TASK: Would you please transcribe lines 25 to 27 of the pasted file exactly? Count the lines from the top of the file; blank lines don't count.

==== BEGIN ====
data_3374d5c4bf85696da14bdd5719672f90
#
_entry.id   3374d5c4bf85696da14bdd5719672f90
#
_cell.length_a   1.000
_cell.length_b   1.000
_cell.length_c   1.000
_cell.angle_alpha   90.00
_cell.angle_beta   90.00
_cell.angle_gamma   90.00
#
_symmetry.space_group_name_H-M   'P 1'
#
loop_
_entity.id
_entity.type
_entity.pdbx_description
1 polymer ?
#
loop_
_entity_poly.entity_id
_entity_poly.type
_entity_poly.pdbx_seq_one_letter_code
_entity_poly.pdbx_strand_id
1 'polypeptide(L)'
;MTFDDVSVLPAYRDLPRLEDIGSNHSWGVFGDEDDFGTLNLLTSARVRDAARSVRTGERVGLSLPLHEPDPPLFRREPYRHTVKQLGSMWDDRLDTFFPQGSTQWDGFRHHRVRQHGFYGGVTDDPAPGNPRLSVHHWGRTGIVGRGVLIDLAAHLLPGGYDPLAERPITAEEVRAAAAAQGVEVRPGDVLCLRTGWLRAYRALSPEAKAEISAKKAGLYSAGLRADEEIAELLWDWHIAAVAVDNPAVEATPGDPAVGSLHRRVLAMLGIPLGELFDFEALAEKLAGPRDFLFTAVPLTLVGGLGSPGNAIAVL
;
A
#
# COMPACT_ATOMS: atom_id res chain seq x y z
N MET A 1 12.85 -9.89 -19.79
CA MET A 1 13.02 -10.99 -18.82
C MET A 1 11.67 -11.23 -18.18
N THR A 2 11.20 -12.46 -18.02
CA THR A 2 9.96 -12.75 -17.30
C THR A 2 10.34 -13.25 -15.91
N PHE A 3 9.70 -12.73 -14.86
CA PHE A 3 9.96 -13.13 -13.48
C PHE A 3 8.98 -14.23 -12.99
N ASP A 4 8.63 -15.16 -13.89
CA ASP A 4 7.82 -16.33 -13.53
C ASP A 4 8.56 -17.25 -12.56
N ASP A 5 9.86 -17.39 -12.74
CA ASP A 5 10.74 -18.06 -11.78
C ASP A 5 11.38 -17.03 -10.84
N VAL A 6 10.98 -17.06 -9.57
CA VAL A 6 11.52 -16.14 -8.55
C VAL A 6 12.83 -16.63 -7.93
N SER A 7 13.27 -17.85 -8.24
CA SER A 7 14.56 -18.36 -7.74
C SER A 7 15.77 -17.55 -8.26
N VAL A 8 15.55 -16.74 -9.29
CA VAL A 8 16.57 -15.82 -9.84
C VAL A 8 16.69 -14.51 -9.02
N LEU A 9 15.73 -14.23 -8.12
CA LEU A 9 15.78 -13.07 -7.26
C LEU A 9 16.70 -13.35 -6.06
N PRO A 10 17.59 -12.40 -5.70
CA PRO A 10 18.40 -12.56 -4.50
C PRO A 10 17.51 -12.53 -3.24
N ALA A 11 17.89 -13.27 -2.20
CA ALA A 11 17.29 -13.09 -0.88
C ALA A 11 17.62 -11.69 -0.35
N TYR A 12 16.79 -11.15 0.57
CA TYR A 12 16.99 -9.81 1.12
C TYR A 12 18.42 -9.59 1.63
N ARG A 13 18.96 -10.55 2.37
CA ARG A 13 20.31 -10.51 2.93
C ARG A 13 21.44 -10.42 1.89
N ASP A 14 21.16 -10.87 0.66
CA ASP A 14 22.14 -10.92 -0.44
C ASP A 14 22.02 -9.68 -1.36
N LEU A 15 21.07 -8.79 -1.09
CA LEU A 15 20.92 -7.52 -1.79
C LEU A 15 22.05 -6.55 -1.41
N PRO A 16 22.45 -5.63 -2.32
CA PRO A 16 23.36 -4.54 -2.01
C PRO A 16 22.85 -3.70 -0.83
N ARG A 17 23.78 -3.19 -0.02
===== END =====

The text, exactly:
1 'polypeptide(L)'
;MTFDDVSVLPAYRDLPRLEDIGSNHSWGVFGDEDDFGTLNLLTSARVRDAARSVRTGERVGLSLPLHEPDPPLFRREPYRHTVKQLGSMWDDRLDTFFPQGSTQWDGFRHHRVRQHGFYGGVTDDPAPGNPRLSVHHWGRTGIVGRGVLIDLAAHLLPGGYDPLAERPITAEEVRAAAAAQGVEVRPGDVLCLRTGWLRAYRALSPEAKAEISAKKAGLYSAGLRADEEIAELLWDWHIAAVAVDNPAVEATPGDPAVGSLHRRVLAMLGIPLGELFDFEALAEKLAGPRDFLFTAVPLTLVGGLGSPGNAIAVL
;